Comparing Strip to WAL Funding
For the amortizing fixed-rate loan in the above example, the COF is higher for the Strip method. However, that is not always a typical scenario. Let's look at examples that involve the kinds of loans your institution is likely to make. In all the following examples, the loans will have monthly periods, and the loan rate will be 0.422% -- or a 5.0% per annum (assume actual/360 interest day count calculation). As of late August 2017, the FTP curve to the US dollar Libor/Swap curve had the following rates:
We interpolate the months in between those in the charts. Rates for less than one year have been adjusted for actual/360 interest day count. To determine the COF based on the WAL and Strip funding methods, we developed a model with calculations described earlier. We show the results of that model below. There is a 60-month fully amortizing loan and a 60-month balloon with a 120-month amortization. Both assume no prepayments (constant prepayment rate (CPR) is set to zero), and an initial loan amount of $1 million.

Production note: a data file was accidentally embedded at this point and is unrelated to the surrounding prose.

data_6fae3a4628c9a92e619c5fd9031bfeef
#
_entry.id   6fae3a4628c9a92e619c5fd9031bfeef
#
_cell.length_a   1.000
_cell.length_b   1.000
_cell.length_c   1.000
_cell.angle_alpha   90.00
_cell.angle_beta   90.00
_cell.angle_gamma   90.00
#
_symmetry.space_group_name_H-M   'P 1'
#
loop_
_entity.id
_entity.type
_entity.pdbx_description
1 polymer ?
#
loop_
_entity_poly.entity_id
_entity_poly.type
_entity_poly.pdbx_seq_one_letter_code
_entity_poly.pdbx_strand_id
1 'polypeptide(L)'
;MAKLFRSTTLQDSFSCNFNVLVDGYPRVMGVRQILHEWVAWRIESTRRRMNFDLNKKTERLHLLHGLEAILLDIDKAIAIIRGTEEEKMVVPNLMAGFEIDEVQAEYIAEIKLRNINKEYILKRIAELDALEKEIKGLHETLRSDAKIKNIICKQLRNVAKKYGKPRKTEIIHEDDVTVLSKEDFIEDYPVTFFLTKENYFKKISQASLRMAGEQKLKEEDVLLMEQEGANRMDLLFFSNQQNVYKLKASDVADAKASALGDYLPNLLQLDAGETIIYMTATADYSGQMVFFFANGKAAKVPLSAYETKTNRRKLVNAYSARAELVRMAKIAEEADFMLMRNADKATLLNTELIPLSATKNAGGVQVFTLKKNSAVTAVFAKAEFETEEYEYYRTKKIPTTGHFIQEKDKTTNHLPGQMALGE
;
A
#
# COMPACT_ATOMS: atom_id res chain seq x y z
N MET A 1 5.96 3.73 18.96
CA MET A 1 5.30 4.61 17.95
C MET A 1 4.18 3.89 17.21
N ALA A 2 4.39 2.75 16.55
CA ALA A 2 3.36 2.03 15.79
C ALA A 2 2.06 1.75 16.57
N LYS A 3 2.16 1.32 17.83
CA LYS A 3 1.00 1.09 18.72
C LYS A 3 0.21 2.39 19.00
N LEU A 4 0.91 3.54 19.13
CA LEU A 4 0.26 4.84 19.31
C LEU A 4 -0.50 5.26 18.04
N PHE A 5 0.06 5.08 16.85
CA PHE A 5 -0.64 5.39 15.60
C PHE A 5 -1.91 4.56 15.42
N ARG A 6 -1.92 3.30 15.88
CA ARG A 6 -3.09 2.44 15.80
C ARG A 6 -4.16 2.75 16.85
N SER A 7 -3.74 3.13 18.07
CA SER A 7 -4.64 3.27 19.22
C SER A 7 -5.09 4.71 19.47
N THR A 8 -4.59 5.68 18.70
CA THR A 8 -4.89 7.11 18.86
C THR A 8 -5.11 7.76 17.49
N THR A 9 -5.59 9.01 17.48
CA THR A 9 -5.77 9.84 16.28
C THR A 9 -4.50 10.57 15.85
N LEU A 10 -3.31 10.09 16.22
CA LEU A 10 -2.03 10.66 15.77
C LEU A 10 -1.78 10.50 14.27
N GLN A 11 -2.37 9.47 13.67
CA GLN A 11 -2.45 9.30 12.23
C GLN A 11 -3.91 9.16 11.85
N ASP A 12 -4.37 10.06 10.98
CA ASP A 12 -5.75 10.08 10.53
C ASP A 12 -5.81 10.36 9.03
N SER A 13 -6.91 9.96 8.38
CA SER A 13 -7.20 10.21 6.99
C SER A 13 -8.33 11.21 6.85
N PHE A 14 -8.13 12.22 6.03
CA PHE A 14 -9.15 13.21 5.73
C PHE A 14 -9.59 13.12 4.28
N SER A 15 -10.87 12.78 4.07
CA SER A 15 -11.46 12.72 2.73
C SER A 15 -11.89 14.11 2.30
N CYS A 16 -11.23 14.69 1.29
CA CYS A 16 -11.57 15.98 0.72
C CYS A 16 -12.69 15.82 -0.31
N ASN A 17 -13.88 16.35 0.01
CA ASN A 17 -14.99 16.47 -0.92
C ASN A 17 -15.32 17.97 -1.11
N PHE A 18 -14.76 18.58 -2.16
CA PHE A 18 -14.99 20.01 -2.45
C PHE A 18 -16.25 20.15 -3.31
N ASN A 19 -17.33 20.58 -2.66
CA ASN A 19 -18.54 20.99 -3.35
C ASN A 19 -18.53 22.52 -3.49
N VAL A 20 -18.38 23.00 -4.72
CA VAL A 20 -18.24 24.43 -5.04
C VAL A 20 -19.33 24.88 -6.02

Where Strip and WAL Funding Calculations Differ
In both cases, the Strip method results in a higher COF by about 5 basis points. Here's another way of looking at it -- a recommended rate based on a RAROC/ROE target would be about 0.05% higher using this method. Often the difference depends on the shape of the yield curve. The chart below shows different configurations of FTP curves over time.
Some are relatively flat or even downward sloping (Dec 2006), others show a significant upward trend (Sep 2001 and Sep 2013). In general, the flatter the curve (when prepayment assumption is zero), the more likely that WAL funding will have a higher COF than Strip. More importantly, in the majority of cases, there is a difference between the two. And in many cases, it can be significant.
In part 2 of our WAL vs. Strip funding blog post, we're going to look at 16 years worth of historical data that includes 4,163 observations and stretches over two economic cycles. When you study Strip vs. WAL in this kind of depth, you'll understand why Strip Funding is the better way to calculate your COF.
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We also recently took a deeper look at another popular pricing question: "Should I price using Libor or Prime?"